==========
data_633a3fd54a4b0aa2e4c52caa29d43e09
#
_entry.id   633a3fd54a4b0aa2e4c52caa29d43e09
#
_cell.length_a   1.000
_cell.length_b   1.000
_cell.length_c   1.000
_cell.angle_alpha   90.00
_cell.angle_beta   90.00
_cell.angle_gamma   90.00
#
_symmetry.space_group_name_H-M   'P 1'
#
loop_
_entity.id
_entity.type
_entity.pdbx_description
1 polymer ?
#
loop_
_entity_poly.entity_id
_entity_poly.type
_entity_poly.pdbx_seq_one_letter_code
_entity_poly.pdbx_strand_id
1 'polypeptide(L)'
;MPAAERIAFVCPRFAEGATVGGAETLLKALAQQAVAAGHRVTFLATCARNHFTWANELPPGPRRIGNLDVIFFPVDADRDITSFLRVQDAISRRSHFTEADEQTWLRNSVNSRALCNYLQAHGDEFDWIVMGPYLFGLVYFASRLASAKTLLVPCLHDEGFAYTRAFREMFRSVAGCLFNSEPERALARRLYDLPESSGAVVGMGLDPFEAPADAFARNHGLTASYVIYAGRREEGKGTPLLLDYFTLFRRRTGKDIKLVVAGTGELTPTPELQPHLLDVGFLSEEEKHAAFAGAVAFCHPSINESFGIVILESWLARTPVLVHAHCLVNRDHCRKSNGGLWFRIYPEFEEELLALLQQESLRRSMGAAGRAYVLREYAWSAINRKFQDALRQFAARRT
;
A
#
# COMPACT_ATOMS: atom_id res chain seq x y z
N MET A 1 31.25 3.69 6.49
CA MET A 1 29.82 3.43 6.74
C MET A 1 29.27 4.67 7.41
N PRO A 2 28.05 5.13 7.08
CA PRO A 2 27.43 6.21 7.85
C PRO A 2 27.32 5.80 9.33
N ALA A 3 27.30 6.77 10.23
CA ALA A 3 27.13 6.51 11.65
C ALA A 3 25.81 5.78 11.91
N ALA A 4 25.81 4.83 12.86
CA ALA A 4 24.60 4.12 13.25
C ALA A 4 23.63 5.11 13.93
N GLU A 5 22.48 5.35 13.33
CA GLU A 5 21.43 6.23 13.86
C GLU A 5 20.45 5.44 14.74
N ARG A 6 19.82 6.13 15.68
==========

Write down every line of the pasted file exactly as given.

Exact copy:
data_633a3fd54a4b0aa2e4c52caa29d43e09
#
_entry.id   633a3fd54a4b0aa2e4c52caa29d43e09
#
_cell.length_a   1.000
_cell.length_b   1.000
_cell.length_c   1.000
_cell.angle_alpha   90.00
_cell.angle_beta   90.00
_cell.angle_gamma   90.00
#
_symmetry.space_group_name_H-M   'P 1'
#
loop_
_entity.id
_entity.type
_entity.pdbx_description
1 polymer ?
#
loop_
_entity_poly.entity_id
_entity_poly.type
_entity_poly.pdbx_seq_one_letter_code
_entity_poly.pdbx_strand_id
1 'polypeptide(L)'
;MPAAERIAFVCPRFAEGATVGGAETLLKALAQQAVAAGHRVTFLATCARNHFTWANELPPGPRRIGNLDVIFFPVDADRDITSFLRVQDAISRRSHFTEADEQTWLRNSVNSRALCNYLQAHGDEFDWIVMGPYLFGLVYFASRLASAKTLLVPCLHDEGFAYTRAFREMFRSVAGCLFNSEPERALARRLYDLPESSGAVVGMGLDPFEAPADAFARNHGLTASYVIYAGRREEGKGTPLLLDYFTLFRRRTGKDIKLVVAGTGELTPTPELQPHLLDVGFLSEEEKHAAFAGAVAFCHPSINESFGIVILESWLARTPVLVHAHCLVNRDHCRKSNGGLWFRIYPEFEEELLALLQQESLRRSMGAAGRAYVLREYAWSAINRKFQDALRQFAARRT
;
A
#
# COMPACT_ATOMS: atom_id res chain seq x y z
N MET A 1 31.25 3.69 6.49
CA MET A 1 29.82 3.43 6.74
C MET A 1 29.27 4.67 7.41
N PRO A 2 28.05 5.13 7.08
CA PRO A 2 27.43 6.21 7.85
C PRO A 2 27.32 5.80 9.33
N ALA A 3 27.30 6.77 10.23
CA ALA A 3 27.13 6.51 11.65
C ALA A 3 25.81 5.78 11.91
N ALA A 4 25.81 4.83 12.86
CA ALA A 4 24.60 4.12 13.25
C ALA A 4 23.63 5.11 13.93
N GLU A 5 22.48 5.35 13.33
CA GLU A 5 21.43 6.23 13.86
C GLU A 5 20.45 5.44 14.74
N ARG A 6 19.82 6.13 15.68